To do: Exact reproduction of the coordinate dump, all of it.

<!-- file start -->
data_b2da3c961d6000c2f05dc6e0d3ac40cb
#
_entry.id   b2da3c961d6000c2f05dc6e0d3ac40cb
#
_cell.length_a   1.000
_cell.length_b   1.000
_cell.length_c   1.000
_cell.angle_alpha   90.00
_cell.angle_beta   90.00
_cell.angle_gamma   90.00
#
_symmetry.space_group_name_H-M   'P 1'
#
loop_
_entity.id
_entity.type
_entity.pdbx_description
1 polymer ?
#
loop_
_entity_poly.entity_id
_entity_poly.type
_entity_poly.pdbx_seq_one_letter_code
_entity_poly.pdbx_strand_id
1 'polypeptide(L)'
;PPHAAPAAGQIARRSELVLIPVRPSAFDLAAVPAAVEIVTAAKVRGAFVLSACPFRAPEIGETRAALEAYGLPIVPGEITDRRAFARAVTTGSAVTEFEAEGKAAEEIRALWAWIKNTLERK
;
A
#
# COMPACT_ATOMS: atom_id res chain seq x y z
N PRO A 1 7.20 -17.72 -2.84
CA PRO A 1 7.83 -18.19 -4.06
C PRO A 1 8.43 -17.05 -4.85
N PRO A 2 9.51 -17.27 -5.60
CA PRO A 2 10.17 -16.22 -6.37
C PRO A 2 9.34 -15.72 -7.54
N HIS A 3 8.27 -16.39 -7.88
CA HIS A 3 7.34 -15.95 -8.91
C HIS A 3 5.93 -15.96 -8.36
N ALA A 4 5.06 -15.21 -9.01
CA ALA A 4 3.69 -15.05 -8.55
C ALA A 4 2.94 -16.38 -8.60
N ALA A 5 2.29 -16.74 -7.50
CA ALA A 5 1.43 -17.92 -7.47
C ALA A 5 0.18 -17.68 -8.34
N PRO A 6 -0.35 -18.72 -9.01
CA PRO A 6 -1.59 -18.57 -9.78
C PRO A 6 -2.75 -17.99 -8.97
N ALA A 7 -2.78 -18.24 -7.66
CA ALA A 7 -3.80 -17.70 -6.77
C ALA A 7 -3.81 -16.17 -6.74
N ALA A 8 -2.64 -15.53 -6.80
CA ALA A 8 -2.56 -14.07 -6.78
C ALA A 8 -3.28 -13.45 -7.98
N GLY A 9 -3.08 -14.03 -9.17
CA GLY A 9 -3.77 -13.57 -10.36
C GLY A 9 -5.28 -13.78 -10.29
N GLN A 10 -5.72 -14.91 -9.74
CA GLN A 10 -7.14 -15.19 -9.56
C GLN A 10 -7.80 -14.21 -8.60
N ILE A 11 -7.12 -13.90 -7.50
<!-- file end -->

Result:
data_b2da3c961d6000c2f05dc6e0d3ac40cb
#
_entry.id   b2da3c961d6000c2f05dc6e0d3ac40cb
#
_cell.length_a   1.000
_cell.length_b   1.000
_cell.length_c   1.000
_cell.angle_alpha   90.00
_cell.angle_beta   90.00
_cell.angle_gamma   90.00
#
_symmetry.space_group_name_H-M   'P 1'
#
loop_
_entity.id
_entity.type
_entity.pdbx_description
1 polymer ?
#
loop_
_entity_poly.entity_id
_entity_poly.type
_entity_poly.pdbx_seq_one_letter_code
_entity_poly.pdbx_strand_id
1 'polypeptide(L)'
;PPHAAPAAGQIARRSELVLIPVRPSAFDLAAVPAAVEIVTAAKVRGAFVLSACPFRAPEIGETRAALEAYGLPIVPGEITDRRAFARAVTTGSAVTEFEAEGKAAEEIRALWAWIKNTLERK
;
A
#
# COMPACT_ATOMS: atom_id res chain seq x y z
N PRO A 1 7.20 -17.72 -2.84
CA PRO A 1 7.83 -18.19 -4.06
C PRO A 1 8.43 -17.05 -4.85
N PRO A 2 9.51 -17.27 -5.60
CA PRO A 2 10.17 -16.22 -6.37
C PRO A 2 9.34 -15.72 -7.54
N HIS A 3 8.27 -16.39 -7.88
CA HIS A 3 7.34 -15.95 -8.91
C HIS A 3 5.93 -15.96 -8.36
N ALA A 4 5.06 -15.21 -9.01
CA ALA A 4 3.69 -15.05 -8.55
C ALA A 4 2.94 -16.38 -8.60
N ALA A 5 2.29 -16.74 -7.50
CA ALA A 5 1.43 -17.92 -7.47
C ALA A 5 0.18 -17.68 -8.34
N PRO A 6 -0.35 -18.72 -9.01
CA PRO A 6 -1.59 -18.57 -9.78
C PRO A 6 -2.75 -17.99 -8.97
N ALA A 7 -2.78 -18.24 -7.66
CA ALA A 7 -3.80 -17.70 -6.77
C ALA A 7 -3.81 -16.17 -6.74
N ALA A 8 -2.64 -15.53 -6.80
CA ALA A 8 -2.56 -14.07 -6.78
C ALA A 8 -3.28 -13.45 -7.98
N GLY A 9 -3.08 -14.03 -9.17
CA GLY A 9 -3.77 -13.57 -10.36
C GLY A 9 -5.28 -13.78 -10.29
N GLN A 10 -5.72 -14.91 -9.74
CA GLN A 10 -7.14 -15.19 -9.56
C GLN A 10 -7.80 -14.21 -8.60
N ILE A 11 -7.12 -13.90 -7.50